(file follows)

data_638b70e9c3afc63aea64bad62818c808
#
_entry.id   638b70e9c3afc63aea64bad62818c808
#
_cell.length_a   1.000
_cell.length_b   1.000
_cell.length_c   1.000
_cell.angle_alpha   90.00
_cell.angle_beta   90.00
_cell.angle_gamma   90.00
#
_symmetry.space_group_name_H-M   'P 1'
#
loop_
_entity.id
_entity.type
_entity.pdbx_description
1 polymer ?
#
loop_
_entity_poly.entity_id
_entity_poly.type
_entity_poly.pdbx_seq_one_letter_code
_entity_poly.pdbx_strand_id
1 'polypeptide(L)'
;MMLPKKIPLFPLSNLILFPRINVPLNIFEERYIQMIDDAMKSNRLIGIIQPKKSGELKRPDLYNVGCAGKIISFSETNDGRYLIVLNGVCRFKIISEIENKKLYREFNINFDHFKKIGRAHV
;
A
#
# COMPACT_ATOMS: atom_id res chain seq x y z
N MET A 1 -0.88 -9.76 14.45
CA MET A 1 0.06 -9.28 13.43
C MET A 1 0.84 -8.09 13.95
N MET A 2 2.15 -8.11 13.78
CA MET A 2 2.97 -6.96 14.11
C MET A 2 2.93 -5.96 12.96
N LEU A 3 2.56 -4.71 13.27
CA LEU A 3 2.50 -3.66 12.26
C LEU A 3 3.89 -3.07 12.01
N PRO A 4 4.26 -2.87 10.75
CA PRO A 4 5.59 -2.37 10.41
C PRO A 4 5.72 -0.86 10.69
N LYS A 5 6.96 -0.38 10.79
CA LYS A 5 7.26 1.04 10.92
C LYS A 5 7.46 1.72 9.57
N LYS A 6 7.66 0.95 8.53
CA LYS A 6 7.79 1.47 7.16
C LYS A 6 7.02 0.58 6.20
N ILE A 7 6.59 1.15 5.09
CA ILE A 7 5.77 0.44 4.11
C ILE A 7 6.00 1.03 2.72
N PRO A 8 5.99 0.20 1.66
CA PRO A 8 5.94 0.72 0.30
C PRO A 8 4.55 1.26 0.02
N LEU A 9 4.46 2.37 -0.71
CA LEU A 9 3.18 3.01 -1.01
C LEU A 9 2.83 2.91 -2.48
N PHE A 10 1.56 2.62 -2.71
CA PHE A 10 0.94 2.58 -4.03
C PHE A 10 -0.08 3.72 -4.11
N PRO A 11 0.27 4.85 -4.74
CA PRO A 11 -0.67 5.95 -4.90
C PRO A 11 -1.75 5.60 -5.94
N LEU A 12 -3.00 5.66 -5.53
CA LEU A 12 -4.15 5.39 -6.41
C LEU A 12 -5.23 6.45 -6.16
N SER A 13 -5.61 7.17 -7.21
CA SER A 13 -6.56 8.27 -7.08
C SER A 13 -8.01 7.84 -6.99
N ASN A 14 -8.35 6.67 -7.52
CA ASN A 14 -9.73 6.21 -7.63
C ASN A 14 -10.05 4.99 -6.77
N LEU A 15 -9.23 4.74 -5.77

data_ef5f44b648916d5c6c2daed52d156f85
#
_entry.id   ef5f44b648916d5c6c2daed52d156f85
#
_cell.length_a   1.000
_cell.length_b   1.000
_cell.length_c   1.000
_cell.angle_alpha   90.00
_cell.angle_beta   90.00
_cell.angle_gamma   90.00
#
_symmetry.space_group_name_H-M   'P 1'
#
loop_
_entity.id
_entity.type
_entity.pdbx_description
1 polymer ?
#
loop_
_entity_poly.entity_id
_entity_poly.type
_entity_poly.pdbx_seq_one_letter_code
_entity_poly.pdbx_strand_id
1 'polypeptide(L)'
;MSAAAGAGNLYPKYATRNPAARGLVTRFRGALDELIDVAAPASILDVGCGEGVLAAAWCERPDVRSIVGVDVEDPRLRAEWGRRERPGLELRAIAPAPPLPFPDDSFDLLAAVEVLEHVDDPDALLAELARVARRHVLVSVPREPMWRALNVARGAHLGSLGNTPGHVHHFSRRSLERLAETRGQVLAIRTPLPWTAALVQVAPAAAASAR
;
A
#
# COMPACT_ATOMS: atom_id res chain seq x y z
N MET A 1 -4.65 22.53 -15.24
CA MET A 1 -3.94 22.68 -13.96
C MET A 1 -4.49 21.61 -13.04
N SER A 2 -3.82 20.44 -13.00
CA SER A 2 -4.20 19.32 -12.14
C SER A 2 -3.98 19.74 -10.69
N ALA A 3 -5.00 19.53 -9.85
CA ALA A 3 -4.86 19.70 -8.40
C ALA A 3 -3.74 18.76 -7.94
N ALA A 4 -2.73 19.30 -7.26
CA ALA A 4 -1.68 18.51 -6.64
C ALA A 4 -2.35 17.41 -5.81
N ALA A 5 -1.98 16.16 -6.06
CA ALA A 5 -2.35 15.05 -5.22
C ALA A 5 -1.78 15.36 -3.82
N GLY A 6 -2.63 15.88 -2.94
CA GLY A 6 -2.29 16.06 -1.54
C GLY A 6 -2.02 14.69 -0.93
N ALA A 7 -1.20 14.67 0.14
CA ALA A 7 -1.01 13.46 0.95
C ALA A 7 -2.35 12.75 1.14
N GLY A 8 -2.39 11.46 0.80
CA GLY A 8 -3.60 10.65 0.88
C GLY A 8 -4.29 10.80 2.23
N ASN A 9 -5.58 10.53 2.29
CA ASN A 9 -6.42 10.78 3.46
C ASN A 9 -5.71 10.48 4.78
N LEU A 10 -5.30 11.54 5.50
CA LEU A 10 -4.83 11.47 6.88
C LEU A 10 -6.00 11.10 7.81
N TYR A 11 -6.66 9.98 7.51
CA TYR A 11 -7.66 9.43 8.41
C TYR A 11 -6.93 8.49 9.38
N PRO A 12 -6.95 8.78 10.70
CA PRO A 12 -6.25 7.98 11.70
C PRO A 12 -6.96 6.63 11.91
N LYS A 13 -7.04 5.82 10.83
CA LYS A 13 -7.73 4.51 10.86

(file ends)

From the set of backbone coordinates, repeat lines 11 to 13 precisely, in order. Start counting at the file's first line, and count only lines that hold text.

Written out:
#
_symmetry.space_group_name_H-M   'P 1'
#